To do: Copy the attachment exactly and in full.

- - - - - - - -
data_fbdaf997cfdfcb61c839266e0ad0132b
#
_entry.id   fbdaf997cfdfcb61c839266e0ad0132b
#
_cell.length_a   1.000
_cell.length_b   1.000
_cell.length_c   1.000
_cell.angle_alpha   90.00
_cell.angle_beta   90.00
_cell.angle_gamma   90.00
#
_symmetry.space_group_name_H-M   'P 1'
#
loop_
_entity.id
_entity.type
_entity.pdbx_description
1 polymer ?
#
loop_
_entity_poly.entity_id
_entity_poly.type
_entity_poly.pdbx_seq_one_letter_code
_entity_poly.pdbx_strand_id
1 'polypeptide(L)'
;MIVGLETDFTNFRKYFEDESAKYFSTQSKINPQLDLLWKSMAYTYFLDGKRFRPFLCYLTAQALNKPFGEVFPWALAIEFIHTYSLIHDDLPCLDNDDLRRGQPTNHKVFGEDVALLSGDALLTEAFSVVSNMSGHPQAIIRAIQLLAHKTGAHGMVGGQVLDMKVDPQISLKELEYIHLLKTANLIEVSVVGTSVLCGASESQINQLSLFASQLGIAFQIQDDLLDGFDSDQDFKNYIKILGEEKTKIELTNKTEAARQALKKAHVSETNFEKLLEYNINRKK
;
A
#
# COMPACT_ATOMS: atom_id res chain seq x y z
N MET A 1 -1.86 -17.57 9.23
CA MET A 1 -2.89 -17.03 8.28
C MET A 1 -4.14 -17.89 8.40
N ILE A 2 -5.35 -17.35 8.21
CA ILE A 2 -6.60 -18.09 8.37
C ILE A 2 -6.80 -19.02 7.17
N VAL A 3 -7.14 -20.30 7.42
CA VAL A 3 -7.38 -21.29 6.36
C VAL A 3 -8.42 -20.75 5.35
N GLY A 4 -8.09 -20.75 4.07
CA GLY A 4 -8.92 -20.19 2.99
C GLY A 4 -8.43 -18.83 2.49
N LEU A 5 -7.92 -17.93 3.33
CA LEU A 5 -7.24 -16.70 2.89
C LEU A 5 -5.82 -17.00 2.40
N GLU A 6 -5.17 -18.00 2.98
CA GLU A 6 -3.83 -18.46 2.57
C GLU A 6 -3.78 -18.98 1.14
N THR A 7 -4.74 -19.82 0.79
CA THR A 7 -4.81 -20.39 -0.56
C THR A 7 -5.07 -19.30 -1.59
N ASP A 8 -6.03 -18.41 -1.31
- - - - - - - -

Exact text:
data_fbdaf997cfdfcb61c839266e0ad0132b
#
_entry.id   fbdaf997cfdfcb61c839266e0ad0132b
#
_cell.length_a   1.000
_cell.length_b   1.000
_cell.length_c   1.000
_cell.angle_alpha   90.00
_cell.angle_beta   90.00
_cell.angle_gamma   90.00
#
_symmetry.space_group_name_H-M   'P 1'
#
loop_
_entity.id
_entity.type
_entity.pdbx_description
1 polymer ?
#
loop_
_entity_poly.entity_id
_entity_poly.type
_entity_poly.pdbx_seq_one_letter_code
_entity_poly.pdbx_strand_id
1 'polypeptide(L)'
;MIVGLETDFTNFRKYFEDESAKYFSTQSKINPQLDLLWKSMAYTYFLDGKRFRPFLCYLTAQALNKPFGEVFPWALAIEFIHTYSLIHDDLPCLDNDDLRRGQPTNHKVFGEDVALLSGDALLTEAFSVVSNMSGHPQAIIRAIQLLAHKTGAHGMVGGQVLDMKVDPQISLKELEYIHLLKTANLIEVSVVGTSVLCGASESQINQLSLFASQLGIAFQIQDDLLDGFDSDQDFKNYIKILGEEKTKIELTNKTEAARQALKKAHVSETNFEKLLEYNINRKK
;
A
#
# COMPACT_ATOMS: atom_id res chain seq x y z
N MET A 1 -1.86 -17.57 9.23
CA MET A 1 -2.89 -17.03 8.28
C MET A 1 -4.14 -17.89 8.40
N ILE A 2 -5.35 -17.35 8.21
CA ILE A 2 -6.60 -18.09 8.37
C ILE A 2 -6.80 -19.02 7.17
N VAL A 3 -7.14 -20.30 7.42
CA VAL A 3 -7.38 -21.29 6.36
C VAL A 3 -8.42 -20.75 5.35
N GLY A 4 -8.09 -20.75 4.07
CA GLY A 4 -8.92 -20.19 2.99
C GLY A 4 -8.43 -18.83 2.49
N LEU A 5 -7.92 -17.93 3.33
CA LEU A 5 -7.24 -16.70 2.89
C LEU A 5 -5.82 -17.00 2.40
N GLU A 6 -5.17 -18.00 2.98
CA GLU A 6 -3.83 -18.46 2.57
C GLU A 6 -3.78 -18.98 1.14
N THR A 7 -4.74 -19.82 0.79
CA THR A 7 -4.81 -20.39 -0.56
C THR A 7 -5.07 -19.30 -1.59
N ASP A 8 -6.03 -18.41 -1.31